Slope of Hope Blog Posts

Slope initially began as a blog, so this is where most of the website’s content resides. Here we have tens of thousands of posts dating back over a decade. These are listed in reverse chronological order. Click on any category icon below to see posts tagged with that particular subject, or click on a word in the category cloud on the right side of the screen for more specific choices.

Greetings from The Jersey Shore

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Jerz shore 


After reading countless postings on numerous blogs (don’t worry, Tim – SoH is still #1 in my book) it’s abundantly clear there’s no shortage of opinions out there. And we all know what they say about opinions, right? Some of these bear case scenarios are well-articulated and thought-provoking. Hell, some of them might even end up being correct too! For example, we can all provide plenty of reasons why China is going to be the new economic powerhouse. But it’s just as easy to explain why over-investment in China will hinder their economy. And the list goes on. We can theorize and debate, but ultimately it’s the charts that tell us how right, or wrong, we are.

Below I have included a chart of the Wilshire 5000, a very broad measure of stocks. You will see one window has the weekly bar charts for the past 11 years. The other window has the 50, 89, 150 and 200 day exponential moving averages. Normally, I add the standard deviation of the moving average as a buffer, but I will forego this for now. If we’re in a bull market, the chart should look like this: 50 day EMA on top, followed by 89 day EMA, then 150 and finally 200. The reverse is true in a bear market. As these averages transition from bull to bear mode, you should also be seeing a change in the chart pattern (ie: head & shoulders tops, broken trendlines). I marked bull & bear based on the golden cross or black cross (50 EMA crossing the 200 EMA). Simple, simple stuff.

Greetings from the Jersey Shore Chart

The big patterns (which no one can manipulate), the multi-year trendlines and the moving averages are all telling us the same story: we’re in cyclical bull mode. I’m not Pollyannaish enough to tell you we side-stepped the crisis and from here on out everything’s “coming up Milhouse”. I’m all for speculating as to what the next macro-catastrophe will be, but I’m also interested in keeping my head long enough to trade it.

That’s all for now. Happy New Year.

With love (the kind you pay for),

Scalded Chimp


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Twenty-Ten has arrived, and of course I wish all Slopers a Happy New Year. I had a pleasant – although typically quite tame – celebration, and I'm going to spend the day packing up and taking the long drive home.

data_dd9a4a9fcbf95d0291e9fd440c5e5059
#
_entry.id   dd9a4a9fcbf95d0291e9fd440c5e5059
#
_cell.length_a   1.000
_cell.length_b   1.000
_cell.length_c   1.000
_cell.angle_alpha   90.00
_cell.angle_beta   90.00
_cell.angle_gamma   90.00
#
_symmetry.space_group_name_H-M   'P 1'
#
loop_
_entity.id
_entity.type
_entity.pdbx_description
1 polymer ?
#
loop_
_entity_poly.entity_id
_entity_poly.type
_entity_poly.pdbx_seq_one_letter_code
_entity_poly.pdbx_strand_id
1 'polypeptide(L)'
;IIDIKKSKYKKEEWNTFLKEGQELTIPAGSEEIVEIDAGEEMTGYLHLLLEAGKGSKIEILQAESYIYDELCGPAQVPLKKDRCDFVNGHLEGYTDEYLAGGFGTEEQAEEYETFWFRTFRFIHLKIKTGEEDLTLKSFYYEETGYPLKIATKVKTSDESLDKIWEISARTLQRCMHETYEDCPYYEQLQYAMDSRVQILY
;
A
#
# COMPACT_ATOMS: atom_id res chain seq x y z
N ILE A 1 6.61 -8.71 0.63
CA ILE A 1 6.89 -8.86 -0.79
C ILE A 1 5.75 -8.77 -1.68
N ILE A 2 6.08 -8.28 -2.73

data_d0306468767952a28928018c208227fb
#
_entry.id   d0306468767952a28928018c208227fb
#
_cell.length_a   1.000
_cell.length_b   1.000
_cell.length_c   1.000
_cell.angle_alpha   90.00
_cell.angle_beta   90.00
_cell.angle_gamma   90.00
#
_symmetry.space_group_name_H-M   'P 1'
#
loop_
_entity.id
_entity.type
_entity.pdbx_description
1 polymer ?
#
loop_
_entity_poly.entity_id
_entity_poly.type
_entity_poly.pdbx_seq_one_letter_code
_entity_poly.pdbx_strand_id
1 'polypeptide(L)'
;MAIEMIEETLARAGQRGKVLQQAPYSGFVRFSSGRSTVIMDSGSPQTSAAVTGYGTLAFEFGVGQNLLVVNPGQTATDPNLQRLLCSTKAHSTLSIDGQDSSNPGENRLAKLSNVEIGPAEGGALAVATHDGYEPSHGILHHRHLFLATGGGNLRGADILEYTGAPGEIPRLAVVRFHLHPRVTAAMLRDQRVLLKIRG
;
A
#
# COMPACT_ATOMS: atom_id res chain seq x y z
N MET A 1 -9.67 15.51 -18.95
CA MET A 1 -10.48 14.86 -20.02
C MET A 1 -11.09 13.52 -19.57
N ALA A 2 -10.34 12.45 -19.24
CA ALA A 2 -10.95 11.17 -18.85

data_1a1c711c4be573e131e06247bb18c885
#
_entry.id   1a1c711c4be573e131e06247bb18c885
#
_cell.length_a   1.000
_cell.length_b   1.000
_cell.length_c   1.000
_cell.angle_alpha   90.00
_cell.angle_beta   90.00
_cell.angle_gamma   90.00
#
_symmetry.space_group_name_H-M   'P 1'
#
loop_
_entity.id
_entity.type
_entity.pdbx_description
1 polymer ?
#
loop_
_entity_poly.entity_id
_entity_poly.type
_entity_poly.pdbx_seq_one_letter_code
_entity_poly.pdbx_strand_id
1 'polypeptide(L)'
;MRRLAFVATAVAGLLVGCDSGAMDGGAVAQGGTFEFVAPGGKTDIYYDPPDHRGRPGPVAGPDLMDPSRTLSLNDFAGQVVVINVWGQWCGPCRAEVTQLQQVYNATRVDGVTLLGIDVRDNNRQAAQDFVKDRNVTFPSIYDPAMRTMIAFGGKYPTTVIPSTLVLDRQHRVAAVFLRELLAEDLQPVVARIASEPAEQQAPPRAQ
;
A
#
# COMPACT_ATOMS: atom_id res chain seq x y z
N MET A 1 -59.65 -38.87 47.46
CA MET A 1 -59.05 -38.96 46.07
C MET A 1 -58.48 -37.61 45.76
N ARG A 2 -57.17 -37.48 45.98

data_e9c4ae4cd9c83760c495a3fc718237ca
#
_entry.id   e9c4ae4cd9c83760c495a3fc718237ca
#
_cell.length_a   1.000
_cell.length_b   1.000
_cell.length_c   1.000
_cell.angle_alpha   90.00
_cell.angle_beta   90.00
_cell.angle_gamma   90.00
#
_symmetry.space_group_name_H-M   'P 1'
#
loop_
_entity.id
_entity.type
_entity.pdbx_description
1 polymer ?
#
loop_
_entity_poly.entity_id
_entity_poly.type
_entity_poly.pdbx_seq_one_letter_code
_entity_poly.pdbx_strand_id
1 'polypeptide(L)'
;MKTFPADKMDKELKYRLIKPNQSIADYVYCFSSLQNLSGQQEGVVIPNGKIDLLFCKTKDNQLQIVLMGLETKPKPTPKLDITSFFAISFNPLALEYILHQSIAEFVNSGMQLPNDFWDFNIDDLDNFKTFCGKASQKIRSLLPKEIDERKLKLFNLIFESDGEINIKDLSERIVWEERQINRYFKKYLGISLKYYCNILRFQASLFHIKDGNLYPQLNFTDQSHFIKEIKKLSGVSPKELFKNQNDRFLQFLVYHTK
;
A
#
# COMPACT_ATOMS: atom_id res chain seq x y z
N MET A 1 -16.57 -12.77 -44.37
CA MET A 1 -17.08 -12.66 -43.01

If there's one graph that, in a nutshell, captures the essence of 2009 for me, it is the one below. It's nothing fancy – just the UCPIX mutual fund, based on the double-inverse of the Russell 2000. It nicely expresses how 2009 was a fantastic, virtually uninterrupted, bull run.


But there's another graph with meaning for me. Yesterday, when I was involved with something else, I glanced across the room and happened to glance on my big screen a graph of DIA (the Dow 30 ETF). It was almost like a cheesy romantic moment ("across the room, their eyes met…….") because I was absolutely struck at what a marvelous graph it was. More on this in a moment.


OK, the moment has passed, so I'll continue: if I had been simply dropped into January 1, 2010, having missed 2009 altogether, I would look at a graph like the above and start doing handsprings. I'm a chartist. I rely on them for my decisions. And a chart like the one above is a slam-dunk, jumping up-and-down, scream it from the rooftops short.

Now, since I did not in fact give 2009 a miss, it's a little awkward expressing these sentiments, because just about every bearish notion and postulate in 2009 led to little more than looking and feeling foolish. But, even with all the ruckus last year, I am trying to see things clearly. And I really, really like what I see.

Added to which, it agrees quite nicely with my long-term chicken-scratch about the market, which has been spot-on since I scribbled it together 20 months ago (newer readers, please note the date axis is meaningless). I am entering the new year with 50'% of my capital committed, virtually all of it to bearish positions. I intend to augment the positions that do well as time goes on.

Now, I don't get real hung up on any kind of magical meaning to the new year. Those people that pledge to lose weight? Most of them will stay fat. Those folks who want to kick smoking? Most of them will keep puffing away. Personalities, habits, and dispositions are difficult to change, and human nature isn't known for its strength and determination in the face of inertia.

Likewise, just because 2009 was brutal for the bears doesn't mean that 2010 is destined to be great for them. But I'm cautiously optimistic, and if I may offer my own attempt at a resolution – in spite of my cynicism about the tenacity of such things in general – it is to more fully accept responsibility for my trading successes and failures. I think I've been pretty good about this, but I could definitely do better, and I think such a frame of mind is healthy for a trader.

So with that, I will commence a long day of packing and driving. Enjoy the long weekend, and I'll be back on the blog first thing Saturday morning.